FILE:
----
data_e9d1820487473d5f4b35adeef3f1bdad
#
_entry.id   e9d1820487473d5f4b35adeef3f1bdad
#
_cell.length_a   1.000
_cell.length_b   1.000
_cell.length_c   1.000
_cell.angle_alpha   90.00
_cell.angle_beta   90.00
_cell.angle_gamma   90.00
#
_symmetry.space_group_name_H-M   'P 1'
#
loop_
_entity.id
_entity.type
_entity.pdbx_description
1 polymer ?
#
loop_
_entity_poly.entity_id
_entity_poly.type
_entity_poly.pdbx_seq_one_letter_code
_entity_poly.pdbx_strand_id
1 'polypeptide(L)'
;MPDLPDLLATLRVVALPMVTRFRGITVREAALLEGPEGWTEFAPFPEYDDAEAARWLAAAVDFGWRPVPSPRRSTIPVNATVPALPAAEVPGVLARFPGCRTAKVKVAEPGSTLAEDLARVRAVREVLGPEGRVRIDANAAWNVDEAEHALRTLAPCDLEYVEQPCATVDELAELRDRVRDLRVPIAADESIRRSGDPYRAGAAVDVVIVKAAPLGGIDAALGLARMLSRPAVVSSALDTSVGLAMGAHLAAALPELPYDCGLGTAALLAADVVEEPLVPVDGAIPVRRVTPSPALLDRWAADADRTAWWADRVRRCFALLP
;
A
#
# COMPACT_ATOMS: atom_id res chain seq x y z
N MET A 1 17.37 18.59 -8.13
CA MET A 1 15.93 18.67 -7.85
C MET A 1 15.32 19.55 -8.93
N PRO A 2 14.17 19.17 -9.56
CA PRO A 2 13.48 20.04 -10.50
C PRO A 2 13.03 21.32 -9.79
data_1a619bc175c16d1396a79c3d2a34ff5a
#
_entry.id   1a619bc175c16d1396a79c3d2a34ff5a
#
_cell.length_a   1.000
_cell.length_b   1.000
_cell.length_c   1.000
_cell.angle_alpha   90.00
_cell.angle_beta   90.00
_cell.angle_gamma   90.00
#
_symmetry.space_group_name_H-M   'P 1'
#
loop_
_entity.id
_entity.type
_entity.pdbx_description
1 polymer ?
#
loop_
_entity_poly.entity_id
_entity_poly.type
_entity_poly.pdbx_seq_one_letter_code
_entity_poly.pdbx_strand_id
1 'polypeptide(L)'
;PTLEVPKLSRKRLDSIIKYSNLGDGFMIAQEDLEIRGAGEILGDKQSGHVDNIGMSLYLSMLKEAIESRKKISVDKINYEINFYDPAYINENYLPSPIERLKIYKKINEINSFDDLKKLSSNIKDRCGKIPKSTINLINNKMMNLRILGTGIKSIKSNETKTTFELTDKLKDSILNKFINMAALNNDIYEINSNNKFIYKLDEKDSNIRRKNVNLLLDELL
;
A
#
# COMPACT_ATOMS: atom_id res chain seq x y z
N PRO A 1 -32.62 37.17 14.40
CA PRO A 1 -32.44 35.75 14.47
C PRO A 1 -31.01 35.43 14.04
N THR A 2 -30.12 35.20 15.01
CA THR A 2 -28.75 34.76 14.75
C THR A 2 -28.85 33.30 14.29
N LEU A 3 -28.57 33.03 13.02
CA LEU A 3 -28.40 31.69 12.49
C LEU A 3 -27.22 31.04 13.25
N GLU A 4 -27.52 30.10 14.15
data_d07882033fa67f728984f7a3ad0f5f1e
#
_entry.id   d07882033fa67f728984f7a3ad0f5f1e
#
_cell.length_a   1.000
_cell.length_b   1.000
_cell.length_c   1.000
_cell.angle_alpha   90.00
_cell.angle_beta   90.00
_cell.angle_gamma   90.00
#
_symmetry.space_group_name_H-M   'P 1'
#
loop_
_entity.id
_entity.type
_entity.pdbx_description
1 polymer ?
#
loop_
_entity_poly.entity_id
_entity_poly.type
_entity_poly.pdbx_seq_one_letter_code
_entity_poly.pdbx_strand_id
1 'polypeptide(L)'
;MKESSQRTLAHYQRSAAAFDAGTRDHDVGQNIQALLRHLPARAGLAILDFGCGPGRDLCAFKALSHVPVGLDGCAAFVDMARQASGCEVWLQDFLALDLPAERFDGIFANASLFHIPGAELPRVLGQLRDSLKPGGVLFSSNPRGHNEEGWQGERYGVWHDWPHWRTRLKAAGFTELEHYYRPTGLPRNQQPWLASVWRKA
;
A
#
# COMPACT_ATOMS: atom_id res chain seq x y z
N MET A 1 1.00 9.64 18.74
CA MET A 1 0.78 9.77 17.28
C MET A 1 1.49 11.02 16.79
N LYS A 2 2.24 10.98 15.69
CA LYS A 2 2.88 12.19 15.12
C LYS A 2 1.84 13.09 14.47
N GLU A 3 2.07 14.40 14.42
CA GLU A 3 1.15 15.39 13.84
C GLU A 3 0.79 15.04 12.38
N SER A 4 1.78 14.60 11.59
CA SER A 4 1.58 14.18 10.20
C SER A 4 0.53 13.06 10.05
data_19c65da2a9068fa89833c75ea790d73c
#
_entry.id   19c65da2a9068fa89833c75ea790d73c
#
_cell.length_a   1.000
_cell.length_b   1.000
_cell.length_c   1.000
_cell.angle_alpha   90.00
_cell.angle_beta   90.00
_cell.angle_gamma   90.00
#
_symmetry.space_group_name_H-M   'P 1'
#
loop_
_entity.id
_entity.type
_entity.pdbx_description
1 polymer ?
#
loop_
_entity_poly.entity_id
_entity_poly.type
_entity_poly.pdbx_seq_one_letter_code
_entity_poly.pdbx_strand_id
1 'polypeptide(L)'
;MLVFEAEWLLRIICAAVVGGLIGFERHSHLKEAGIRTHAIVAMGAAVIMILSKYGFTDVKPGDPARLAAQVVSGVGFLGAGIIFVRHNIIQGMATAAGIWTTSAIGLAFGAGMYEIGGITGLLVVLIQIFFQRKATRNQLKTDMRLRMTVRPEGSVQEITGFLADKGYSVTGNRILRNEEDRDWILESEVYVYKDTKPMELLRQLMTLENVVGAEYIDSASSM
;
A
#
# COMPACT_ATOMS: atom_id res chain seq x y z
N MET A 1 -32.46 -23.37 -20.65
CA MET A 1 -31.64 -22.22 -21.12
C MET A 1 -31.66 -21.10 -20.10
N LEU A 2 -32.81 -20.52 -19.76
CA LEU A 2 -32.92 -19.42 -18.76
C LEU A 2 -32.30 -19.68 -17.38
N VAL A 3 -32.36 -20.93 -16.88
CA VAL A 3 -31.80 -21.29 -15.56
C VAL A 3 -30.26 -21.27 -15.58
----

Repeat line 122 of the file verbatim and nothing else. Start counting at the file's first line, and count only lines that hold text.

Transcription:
#